Talking about health benefits more specifically, it’s a proven fact that spending time in nature and connecting with nature on any level lowers stress levels and high blood pressure. It is also linked with lowering depression and anxiety. People exercise longer and more regularly in nature, as opposed to a gym. Besides the obvious health reasons of getting in shape, this also leads to healthier eating habits.
National Parks Promote Spending Time in Nature
The National Park System actively promotes spending time in nature, and educating visitors about the benefits of doing so. Especially during National Park Week, but also all year long, it offers easy access to National Parks, opportunities for healthy outdoor activities.
All National Parks help us get exercise by providing plenty of trails for all levels. No matter what park you visit, you’ll always find trails for all ages, and levels. You’ll find nature trails where even toddlers can walk and learn about their surroundings, accessible trails for older visitors or those with impaired mobility, long and strenuous trails for those who need a challenge, and everything in between. You also have opportunities for bicycling, horseback riding, and other outdoor activities in most parks, even if not all.
When it comes to lodging, and dining, the National Parks also pay attention to sustainability, since it affects ur overall health. The historic lodges, cabins, and other hotels within the premises of any National Park all follow sustainable practices, from using refillable shampoo and shower gel containers in the bathrooms, to cleaning with environmentally-friendly products, only cleaning sheets and towels between guests or as requested, to using no television sets in the rooms. The dining rooms in the parks use sustainably produced, local ingredients for their meals.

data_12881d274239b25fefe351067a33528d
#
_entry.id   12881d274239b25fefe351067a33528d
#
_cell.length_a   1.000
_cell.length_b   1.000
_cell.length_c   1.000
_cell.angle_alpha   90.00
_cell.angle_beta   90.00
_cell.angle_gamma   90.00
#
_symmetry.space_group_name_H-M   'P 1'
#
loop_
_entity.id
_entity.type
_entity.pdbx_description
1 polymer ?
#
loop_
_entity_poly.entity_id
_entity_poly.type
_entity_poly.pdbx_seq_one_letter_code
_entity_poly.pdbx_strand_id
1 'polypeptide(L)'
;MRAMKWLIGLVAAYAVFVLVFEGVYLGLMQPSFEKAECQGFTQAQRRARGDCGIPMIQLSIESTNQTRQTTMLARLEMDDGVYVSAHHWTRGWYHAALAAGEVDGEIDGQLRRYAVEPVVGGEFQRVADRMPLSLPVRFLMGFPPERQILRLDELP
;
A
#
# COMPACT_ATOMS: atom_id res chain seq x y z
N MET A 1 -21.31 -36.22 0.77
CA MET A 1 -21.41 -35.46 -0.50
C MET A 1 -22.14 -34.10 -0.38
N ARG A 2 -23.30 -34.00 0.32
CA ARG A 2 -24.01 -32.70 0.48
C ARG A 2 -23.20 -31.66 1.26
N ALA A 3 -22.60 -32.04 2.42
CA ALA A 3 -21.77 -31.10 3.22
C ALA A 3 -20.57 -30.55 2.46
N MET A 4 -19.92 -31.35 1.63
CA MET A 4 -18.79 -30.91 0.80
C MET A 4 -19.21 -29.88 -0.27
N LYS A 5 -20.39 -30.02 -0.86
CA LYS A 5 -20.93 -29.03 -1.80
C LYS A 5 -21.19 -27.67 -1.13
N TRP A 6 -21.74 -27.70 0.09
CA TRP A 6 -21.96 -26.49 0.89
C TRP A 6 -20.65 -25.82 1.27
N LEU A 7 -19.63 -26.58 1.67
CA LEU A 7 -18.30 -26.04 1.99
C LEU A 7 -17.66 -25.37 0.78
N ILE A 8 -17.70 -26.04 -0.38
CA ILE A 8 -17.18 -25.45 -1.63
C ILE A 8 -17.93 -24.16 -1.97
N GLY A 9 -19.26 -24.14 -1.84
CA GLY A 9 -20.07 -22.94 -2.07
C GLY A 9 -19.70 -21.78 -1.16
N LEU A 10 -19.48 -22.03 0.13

The busier parks, like the Grand Canyon and Zion National Parks, among many others, offer free shuttles and bicycle rentals within the park. Many of them keep cars out of busy areas altogether, to reduce pollution that affects our health.
ParkRx Day Promotes the Healthy Parks Healthy People Program
The practice of Park Prescriptions that ParkRx Day is bringing into focus promotes the Healthy Parks Healthy People idea, and program. A global movement, the Healthy Parks Healthy People brings awareness to the importance of parks. They don’t only focus on National Parks, but also on local community parks, city parks, and public lands in nature play an important role in the well-being and health of people everywhere.
In the US, the movement is based in the National Parks System that comprises more than 400 national parks. During National Park Week, its existence and importance is brought into focus, giving us the opportunity to understand the importance of nature for our health and well-being, and offering possibilities to enjoy the outdoors. The best opportunity to visit a National Park is the Free Fee Day, the first day of the National Park Week, when you don’t have to pay a fee to visit any of these parks. The better-known parks will get crowded on this day, but you can always find a lesser-known National Park you can spend time in, sharing it with only a handful of other visitors.
Please reference our online safety tips for general tips and techniques you should keep in mind to protect yourself and your privacy online. Additional information is also available about identifying and reporting suspected Human Trafficking.
You are viewing cached results from https://wandererwrites.com/national-park-week-2021-parkrx-day/